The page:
Breastfeeding, according to Freud provides sexual gratification to the infant as well as survival: warmth, food and comfort. For Freud, the first experiences of a person’s body are how well he organizes sexual pleasure. An infant’s experiences are thus divided by Freud into Erotogenic Zones, the first being the mouth as the baby feels sexual pleasure while breastfeeding. Given that the act of sucking is pleasurable, the baby forms a bond with his mother that is way beyond his hunger (survival instinct).
Freud calls this bond Libidinal, since it involves the baby’s LIBIDO, the drive for sexual pleasure.Other erotogenic zones are the ANAL, and the PHALLIC. The Oral (mouth), anal and phallic correspond to three major stages of childhood development taking place roughly between the ages of 2 to 5, though Freud was often revising his estimate of the ages when these stages occurred.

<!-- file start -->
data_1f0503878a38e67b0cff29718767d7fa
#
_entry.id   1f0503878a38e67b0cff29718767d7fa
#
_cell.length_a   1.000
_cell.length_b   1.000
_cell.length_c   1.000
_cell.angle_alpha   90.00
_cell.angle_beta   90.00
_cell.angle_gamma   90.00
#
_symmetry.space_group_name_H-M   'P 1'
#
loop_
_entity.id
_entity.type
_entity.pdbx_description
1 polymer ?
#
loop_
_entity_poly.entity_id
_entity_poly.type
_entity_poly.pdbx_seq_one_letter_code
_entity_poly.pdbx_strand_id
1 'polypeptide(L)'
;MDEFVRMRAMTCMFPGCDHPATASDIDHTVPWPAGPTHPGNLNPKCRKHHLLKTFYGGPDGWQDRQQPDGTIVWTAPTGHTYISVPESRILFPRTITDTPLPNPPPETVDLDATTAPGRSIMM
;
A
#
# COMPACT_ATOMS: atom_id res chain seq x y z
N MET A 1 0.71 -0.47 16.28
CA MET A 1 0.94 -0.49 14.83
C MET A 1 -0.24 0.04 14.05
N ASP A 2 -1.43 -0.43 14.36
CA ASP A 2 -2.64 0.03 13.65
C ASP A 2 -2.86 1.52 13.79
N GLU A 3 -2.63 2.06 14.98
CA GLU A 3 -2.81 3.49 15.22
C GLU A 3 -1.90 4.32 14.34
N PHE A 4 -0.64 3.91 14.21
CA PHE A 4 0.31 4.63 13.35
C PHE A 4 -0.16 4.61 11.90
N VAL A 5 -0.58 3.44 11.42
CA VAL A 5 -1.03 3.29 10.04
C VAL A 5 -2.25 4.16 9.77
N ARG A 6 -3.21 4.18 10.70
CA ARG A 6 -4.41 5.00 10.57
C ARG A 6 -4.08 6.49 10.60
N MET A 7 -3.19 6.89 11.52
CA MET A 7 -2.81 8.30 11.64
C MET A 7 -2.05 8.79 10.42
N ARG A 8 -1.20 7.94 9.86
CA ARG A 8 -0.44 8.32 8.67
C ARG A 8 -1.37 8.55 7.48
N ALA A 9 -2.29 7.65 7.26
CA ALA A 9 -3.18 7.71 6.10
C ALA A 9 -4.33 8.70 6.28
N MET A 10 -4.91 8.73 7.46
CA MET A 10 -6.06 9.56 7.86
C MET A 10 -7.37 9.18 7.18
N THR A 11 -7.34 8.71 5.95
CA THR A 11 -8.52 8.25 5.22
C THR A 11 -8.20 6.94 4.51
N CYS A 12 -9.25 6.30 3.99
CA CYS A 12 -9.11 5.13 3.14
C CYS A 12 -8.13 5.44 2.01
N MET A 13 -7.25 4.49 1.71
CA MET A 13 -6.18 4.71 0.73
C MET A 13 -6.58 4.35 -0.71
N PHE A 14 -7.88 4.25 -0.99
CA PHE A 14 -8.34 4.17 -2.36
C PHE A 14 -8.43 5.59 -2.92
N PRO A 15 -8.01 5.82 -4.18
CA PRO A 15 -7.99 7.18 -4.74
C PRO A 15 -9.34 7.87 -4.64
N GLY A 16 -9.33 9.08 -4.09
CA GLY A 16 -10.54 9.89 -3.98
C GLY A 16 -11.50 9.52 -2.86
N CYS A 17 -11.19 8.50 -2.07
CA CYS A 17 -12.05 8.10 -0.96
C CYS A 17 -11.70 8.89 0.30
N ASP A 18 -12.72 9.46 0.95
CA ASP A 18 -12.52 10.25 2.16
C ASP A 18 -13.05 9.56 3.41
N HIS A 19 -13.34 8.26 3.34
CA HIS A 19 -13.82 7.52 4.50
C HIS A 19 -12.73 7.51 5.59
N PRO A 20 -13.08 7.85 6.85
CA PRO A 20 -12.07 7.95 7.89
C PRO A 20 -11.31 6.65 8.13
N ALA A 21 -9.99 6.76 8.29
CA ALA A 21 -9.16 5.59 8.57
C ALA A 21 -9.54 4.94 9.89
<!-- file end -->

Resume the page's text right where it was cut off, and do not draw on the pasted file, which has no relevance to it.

Other psychoanalysts argue that the oral stage begins soon after birth, with breastfeeding. The phallic stage, meanwhile, ends somewhere between ages 3 to 5. The oral stage is associated with incorporation: taking thins inside, knowing no boundaries between self and another person.
Freud says the anal stage has many things to do about toilet training. It is associated with learning the boundaries between inside and outside, with aggression and anger. The phallic stage refers to both penis and clitoris. This is where a child leans to masturbation and hence the gateway to adult sexuality.Pleasure Principle and Play as Applied todayIn an article published in the ________________, on April 28, 2008, the pope expressed his shame at the mistakes his church made relative to child abuse. In the article, a report from the Joseph Rowntree Foundation, relayed that the most significant form of social evil is the “individualism, consumerism and decline of community” that is stoked by, amongst other actors, the media.